FIGURE S2 | Effects of D-gal, donepezil and oil treatments on the morris water maze (MWM) test results in males and females. All data are represented as the mean ± SEM, n = 12 per group. *P < 0.05, **P < 0.01 vs. D-gal group.

FIGURE S3 | Effects of D-gal, donepezil and oil treatments on MDA, GSH-Px, SOD, CAT and T-AOC in the brain in males and females. All data are represented as the mean ± SEM, n = 12 per group. *P < 0.05, **P < 0.01 vs. D-gal group.

FIGURE S4 | The alpha diversity of the gut microbiota in the different groups of female and male mice. (A) Chao1 index; (B) ACE index. +P < 0.05 and ++P < 0.01 vs. D-gal group in male mice. #P < 0.05, ##P < 0.01 and ###P < 0.001 vs. D-gal group in female mice. *P < 0.05, **P < 0.01 and ***P < 0.001 in corresponding treatment group for males vs. females and n = 3 per group.

FIGURE S5 | Relative abundances of bacteria at the phylum level in male and female mice.

TABLE S1 | The relative body weight gain of D-gal-treated mice with oil supplementation. The data are expressed as the means ± SEM, n = 12.

TABLE S2 | Effect of tuna oil, algae oil and mixed treatment on the Glutathione peroxidase (GSH-Px), Superoxide dismutase (SOD), Catalase (CAT) and Total antioxidant capability (T-AOC) activities in the brain of the D-gal-induced aging mice. All data are represented as means ± SEM, n = 12 per group. *P < 0.05, **P < 0.01 vs. D-gal group.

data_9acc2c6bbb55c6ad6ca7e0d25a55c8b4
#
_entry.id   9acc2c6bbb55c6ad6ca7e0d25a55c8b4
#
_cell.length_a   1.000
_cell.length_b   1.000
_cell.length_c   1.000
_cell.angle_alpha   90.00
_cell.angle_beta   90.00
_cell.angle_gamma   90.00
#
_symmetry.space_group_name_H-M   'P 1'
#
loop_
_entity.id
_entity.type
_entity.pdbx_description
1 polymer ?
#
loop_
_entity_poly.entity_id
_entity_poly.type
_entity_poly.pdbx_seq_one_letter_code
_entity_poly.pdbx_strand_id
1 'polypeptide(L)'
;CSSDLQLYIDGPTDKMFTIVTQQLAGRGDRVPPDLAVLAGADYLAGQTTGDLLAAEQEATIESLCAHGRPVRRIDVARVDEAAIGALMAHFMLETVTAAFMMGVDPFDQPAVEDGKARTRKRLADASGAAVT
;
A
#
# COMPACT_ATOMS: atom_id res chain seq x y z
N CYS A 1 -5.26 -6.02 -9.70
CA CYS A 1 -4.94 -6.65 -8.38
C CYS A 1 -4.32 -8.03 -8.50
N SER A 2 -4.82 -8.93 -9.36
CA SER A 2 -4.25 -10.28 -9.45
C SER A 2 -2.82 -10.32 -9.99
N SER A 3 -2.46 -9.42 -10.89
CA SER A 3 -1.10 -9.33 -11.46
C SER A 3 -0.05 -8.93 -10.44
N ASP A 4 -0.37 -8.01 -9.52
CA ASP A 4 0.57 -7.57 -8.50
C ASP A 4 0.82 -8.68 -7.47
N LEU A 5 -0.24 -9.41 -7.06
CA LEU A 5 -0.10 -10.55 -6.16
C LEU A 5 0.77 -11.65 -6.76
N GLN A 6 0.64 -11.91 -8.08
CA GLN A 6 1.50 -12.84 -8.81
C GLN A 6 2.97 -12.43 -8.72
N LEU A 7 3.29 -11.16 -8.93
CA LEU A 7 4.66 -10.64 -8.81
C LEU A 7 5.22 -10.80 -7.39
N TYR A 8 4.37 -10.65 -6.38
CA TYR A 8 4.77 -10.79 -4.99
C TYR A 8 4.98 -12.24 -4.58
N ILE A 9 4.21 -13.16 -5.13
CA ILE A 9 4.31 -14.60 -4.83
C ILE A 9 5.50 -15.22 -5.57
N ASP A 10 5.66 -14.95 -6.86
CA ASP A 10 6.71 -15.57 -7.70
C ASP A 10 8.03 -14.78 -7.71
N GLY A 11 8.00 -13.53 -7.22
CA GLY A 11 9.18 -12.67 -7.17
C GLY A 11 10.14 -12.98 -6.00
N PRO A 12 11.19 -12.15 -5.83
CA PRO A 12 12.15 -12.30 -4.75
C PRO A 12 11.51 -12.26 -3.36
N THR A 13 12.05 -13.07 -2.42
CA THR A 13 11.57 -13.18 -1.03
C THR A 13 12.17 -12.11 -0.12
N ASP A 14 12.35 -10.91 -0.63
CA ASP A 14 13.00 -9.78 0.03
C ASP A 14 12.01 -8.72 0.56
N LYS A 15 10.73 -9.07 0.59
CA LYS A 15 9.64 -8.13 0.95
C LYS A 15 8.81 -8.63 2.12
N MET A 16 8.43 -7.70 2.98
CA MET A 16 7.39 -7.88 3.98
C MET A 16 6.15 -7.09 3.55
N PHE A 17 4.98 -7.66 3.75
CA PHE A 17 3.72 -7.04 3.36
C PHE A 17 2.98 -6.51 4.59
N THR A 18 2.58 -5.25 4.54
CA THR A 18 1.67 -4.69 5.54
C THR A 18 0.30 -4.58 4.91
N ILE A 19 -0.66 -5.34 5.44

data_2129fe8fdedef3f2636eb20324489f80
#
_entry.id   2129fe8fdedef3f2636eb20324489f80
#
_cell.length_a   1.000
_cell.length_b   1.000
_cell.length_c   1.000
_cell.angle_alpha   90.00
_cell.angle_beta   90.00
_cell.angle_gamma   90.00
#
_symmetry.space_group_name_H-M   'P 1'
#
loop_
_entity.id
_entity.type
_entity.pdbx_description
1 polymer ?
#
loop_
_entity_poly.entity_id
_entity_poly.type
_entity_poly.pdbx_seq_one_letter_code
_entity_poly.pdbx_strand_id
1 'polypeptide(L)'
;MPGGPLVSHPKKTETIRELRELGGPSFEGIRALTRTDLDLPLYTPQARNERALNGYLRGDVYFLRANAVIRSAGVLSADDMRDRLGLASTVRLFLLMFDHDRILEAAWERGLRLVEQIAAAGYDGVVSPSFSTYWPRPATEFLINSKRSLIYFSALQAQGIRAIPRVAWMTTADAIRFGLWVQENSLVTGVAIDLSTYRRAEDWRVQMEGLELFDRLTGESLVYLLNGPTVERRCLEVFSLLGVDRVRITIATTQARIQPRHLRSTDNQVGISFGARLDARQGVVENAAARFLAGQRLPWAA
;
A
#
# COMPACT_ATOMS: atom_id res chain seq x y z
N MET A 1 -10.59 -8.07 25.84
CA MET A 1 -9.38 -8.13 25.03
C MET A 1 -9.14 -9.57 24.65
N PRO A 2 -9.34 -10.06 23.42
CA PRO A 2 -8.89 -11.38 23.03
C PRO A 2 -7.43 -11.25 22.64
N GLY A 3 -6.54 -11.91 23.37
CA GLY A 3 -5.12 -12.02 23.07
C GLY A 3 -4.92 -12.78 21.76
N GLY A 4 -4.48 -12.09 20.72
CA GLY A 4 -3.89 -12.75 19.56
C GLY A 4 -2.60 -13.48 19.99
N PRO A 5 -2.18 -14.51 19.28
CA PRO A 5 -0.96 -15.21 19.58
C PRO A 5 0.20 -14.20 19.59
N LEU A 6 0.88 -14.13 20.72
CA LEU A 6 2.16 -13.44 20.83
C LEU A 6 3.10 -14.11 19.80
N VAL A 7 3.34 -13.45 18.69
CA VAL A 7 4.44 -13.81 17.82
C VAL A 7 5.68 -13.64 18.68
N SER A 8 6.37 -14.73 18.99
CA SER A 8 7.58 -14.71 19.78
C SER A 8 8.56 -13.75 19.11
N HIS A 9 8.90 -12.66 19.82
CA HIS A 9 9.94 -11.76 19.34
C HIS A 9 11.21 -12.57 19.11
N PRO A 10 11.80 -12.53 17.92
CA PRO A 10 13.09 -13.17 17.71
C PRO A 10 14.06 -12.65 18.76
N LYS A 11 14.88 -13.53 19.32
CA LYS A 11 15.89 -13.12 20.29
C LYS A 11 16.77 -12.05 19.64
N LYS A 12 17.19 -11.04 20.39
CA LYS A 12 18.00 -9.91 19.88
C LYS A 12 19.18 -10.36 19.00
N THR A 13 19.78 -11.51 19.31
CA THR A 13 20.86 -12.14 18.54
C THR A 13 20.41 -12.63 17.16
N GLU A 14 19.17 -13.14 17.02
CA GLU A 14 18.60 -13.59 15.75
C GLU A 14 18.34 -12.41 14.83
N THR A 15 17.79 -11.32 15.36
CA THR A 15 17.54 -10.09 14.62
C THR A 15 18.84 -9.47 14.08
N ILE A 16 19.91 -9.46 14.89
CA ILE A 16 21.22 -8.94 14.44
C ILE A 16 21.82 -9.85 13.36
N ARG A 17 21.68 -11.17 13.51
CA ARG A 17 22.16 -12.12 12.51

TABLE S3 | The abundance of genera with sex variations in control, D-gal and TO200AO400 groups in male and female mice. The data are expressed as the mean, n = 3 per group.

TABLE S4 | Taxonomic assignments of the 58 altered OTUs responding to oil treatments.

TABLE S5 | Relative abundance of the 58 altered OTUs responding to tuna oil, algae oil and mixed treatment identified by RDA.

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Keywords: tuna oil, algae oil, aging, gut microbiota, sex-based differences

Citation: Zhang H, Wang Z, Li Y, Han J, Cui C, Lu C, Zhou J, Cheong L, Li Y, Sun T, Zhang D and Su X (2018) Sex-Based Differences in Gut Microbiota Composition in Response to Tuna Oil and Algae Oil Supplementation in a D-galactose-Induced Aging Mouse Model. Front. Aging Neurosci. 10:187. doi: 10.3389/fnagi.2018.00187

Received: 06 January 2018; Accepted: 05 June 2018;
Published: 26 June 2018.

Edited by:

Changiz Geula, Northwestern University, United States

Reviewed by:

Livio Luongo, Università degli Studi della Campania “Luigi Vanvitelli” Naples, Italy
Aline Silva Miranda, Federal University of Minas Gerais, Brazil

Copyright © 2018 Zhang, Wang, Li, Han, Cui, Lu, Zhou, Cheong, Li, Sun, Zhang and Su. This is an open-access article distributed under the terms of the Creative Commons Attribution License (CC BY). The use, distribution or reproduction in other forums is permitted, provided the original author(s) and the copyright owner are credited and that the original publication in this journal is cited, in accordance with accepted academic practice. No use, distribution or reproduction is permitted which does not comply with these terms.

*Correspondence: Xiurong Su, suxiurong_public@163.com
Chenyang Lu, luchenyang@nbu.edu.cn